Some authors report that the exercise can reduce total and fractionated cholesterol as well as contribute to blood pressure control [14, 15] Similar to the results found in this study. Most studies have shown beneficial changes in the levels and chemical composition of fractions and subfractions of HDL-cholesterol (HDL2-cholesterol, the main anti-atherogenic subfraction and HDL3-cholesterol) and LDL-cholesterol (small and dense LDL-cholesterol transformation considered more atherogenic, in large and less dense), after a program of aerobic exercises with different intensities, durations and frequencies, performed by individuals of different age groups and levels of cardiorespiratory fitness. Few were those who did not find significant changes in HDL-cholesterol and LDL-cholesterol levels with aerobic exercise [16, 17].

In a systematic review on the effects of physical rehabilitation on the relationship between HDL-cholesterol, LDL-cholesterol changes and aerobic training seems to be well defined. The acute or chronic effect of aerobic exercise, both low and high intensity and duration, can improve lipoprotein profile, stimulating the better functioning of enzymatic processes involved in lipid metabolism (increased lipoprotein lipase and lecithin cholesterol acyl transferase; decrease in hepatic lipase), favoring, mainly, increases in HDL-cholesterol and HDL2-cholesterol subfraction, as well as modifying the chemical composition of LDL-cholesterol, making them less atherogenic [18]. These may be the mechanisms by which patients with metabolic syndrome improved their lipid profile during the rehabilitation program, and maintained during 1-year follow-up.

When performing exercise in this modality, some effects are known such as the increase of the shear stress mediated by the flow in the arteries walls that improves endothelial function. These mechanisms increase the synthesis and release of nitric oxide that leads to endothelium vasodilation and inhibits multiple processes involving atherogenesis and thrombosis [19].

The mechanism for blood pressure reduction is already well described both in the short and long time; in the short time it is due to the release of pro-vasodilation factors by the vascular endothelium after exercise with moderate high intensity load. In a long time it occurs by vascular neo-formation in the muscles during anaerobiosis. Reductions of only 2 mmHg in diastolic blood pressure can substantially reduce the risk of diseases and deaths associated with hypertension [20].

One of the current recommendations in the scientific world is that effect sizes should be presented associated with levels of statistical significance. Since the p-values resulting from the statistical test results do not inform on the magnitude or importance of a difference, then the effect sizes (TDE) should be reported. In fact, TDEs give meaning to statistical tests, emphasize the power of statistical tests, reduce the risk of mere sample variation being interpreted as a real relation [21].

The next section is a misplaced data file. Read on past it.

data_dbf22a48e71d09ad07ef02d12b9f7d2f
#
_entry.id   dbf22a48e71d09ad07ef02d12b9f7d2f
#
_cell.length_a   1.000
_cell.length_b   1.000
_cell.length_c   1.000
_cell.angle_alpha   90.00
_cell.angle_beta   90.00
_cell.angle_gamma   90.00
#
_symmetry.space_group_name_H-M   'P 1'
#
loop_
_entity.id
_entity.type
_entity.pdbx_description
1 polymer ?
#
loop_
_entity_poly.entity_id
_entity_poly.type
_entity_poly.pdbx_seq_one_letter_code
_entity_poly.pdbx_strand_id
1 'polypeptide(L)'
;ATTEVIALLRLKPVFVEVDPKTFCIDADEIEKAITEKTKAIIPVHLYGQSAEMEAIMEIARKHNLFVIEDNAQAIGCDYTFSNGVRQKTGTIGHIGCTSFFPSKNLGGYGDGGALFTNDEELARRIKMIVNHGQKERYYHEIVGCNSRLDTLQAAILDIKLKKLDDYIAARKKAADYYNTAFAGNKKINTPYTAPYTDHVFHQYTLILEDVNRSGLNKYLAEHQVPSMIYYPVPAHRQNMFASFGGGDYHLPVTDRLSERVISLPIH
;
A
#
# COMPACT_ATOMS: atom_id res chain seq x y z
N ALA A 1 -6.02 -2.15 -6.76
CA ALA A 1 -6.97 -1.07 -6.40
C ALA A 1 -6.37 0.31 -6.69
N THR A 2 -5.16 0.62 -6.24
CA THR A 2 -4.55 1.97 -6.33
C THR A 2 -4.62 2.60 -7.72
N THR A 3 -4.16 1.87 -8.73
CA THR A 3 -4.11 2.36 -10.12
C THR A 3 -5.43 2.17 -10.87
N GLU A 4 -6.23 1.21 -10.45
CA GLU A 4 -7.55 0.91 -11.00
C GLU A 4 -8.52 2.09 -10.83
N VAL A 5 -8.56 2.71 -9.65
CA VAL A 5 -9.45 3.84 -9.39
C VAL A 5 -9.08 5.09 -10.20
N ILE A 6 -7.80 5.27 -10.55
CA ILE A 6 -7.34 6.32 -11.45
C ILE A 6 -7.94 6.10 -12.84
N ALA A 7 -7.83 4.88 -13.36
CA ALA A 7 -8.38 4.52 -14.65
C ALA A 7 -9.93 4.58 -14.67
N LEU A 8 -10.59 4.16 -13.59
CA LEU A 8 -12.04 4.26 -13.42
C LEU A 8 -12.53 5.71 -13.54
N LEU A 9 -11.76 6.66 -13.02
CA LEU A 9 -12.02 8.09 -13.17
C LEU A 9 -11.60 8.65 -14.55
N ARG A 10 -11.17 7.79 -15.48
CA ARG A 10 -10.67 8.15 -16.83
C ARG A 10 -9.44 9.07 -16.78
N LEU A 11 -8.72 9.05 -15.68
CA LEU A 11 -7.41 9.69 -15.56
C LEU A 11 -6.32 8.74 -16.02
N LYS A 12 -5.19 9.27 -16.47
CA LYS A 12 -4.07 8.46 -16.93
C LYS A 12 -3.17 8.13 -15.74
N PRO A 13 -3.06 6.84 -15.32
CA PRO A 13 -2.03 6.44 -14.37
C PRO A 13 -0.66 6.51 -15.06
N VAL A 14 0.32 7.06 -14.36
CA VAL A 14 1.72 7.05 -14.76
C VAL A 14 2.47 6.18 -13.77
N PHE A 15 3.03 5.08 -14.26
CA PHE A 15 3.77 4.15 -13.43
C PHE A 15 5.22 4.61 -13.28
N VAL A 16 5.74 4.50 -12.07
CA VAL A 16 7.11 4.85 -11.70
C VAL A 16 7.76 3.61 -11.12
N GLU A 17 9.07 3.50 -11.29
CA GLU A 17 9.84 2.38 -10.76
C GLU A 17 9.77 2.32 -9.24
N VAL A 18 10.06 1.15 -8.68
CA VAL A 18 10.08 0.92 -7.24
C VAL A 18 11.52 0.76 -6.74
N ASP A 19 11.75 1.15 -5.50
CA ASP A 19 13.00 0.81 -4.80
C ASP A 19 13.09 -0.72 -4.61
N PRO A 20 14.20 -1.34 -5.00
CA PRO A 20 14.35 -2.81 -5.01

Despite the average reduction of 2 cm in the waist of our patients there was no statistically significant difference, similar to our results was found in another study, however they found statistical significance, but the reduction of the waist was 2 cm (102.1 ± 7, 5 cm versus 100.8 ± 7.4 cm; p = 0.03) [22]. Even our sample being larger than these authors. In another study with 22 healthy individuals with a mean age of 40 ± 8 years were allocated to the groups: control (CO), training endurance (ET) and intermittent training (IT). The protocols lasted 12 weeks, three times per week; and intensities of 10% below and 20% above the anaerobic threshold, the authors found a reduction in abdominal [23].

The main difference found between these studies is the presence of patients with metabolic syndrome, it may be necessary to study a larger number of patients to better understand this fact.

This study brings important clinical applications mainly related to the fact that small lifestyle changes, mostly focused on physical activity, may provide improvements in the clinical aspect of the metabolic syndrome. The limitations of this study are related to the fact that we only measured the behavior of these variables after the cardiac rehabilitation program, not being able to measure the effects over a long time, as well as to follow other variables such as hospitalization and mortality. However, this cannot invalidate our results.


A comprehensive cardiac rehabilitation program and lifestyle change is an effective approach in the treatment of patients with MS mainly, it has positive short and long term effects on weight control, reducing total cholesterol and triglycerides.

Availability of data and materials

All authors declare that data and any supporting material regarding this manuscript is available and it can be requested at any time.


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All authors would like to acknowledge every patient who participated in the study.


All authors disclose no form of financial support given regarding this manuscript.

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Authors and Affiliations



ADB—data acquisition and analysis; AAMC—data interpretation, work draft and substantially revised; CK—data interpretation, work draft and substantially revised; JHS—data acquisition and analysis; SMOL—data acquisition and analysis. BL—data acquisition and analysis. LL—data acquisition and analysis. EFP—substantial contributions to the conception, design of the work, data interpretation, work draft. All authors read and approved the final manuscript.

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Correspondence to Elias Ferreira Porto.

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This study was approved by our University Ethics Research Board (No: 2270175) and all patients included have been given a written consent to participate.

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Brandão, A.D., da Silva, J.H., Mariane Oliveira Lima, S. et al. Short and long term effect of treatment non-pharmacological and lifestyle in patients with metabolic syndrome. Diabetol Metab Syndr 12, 16 (2020).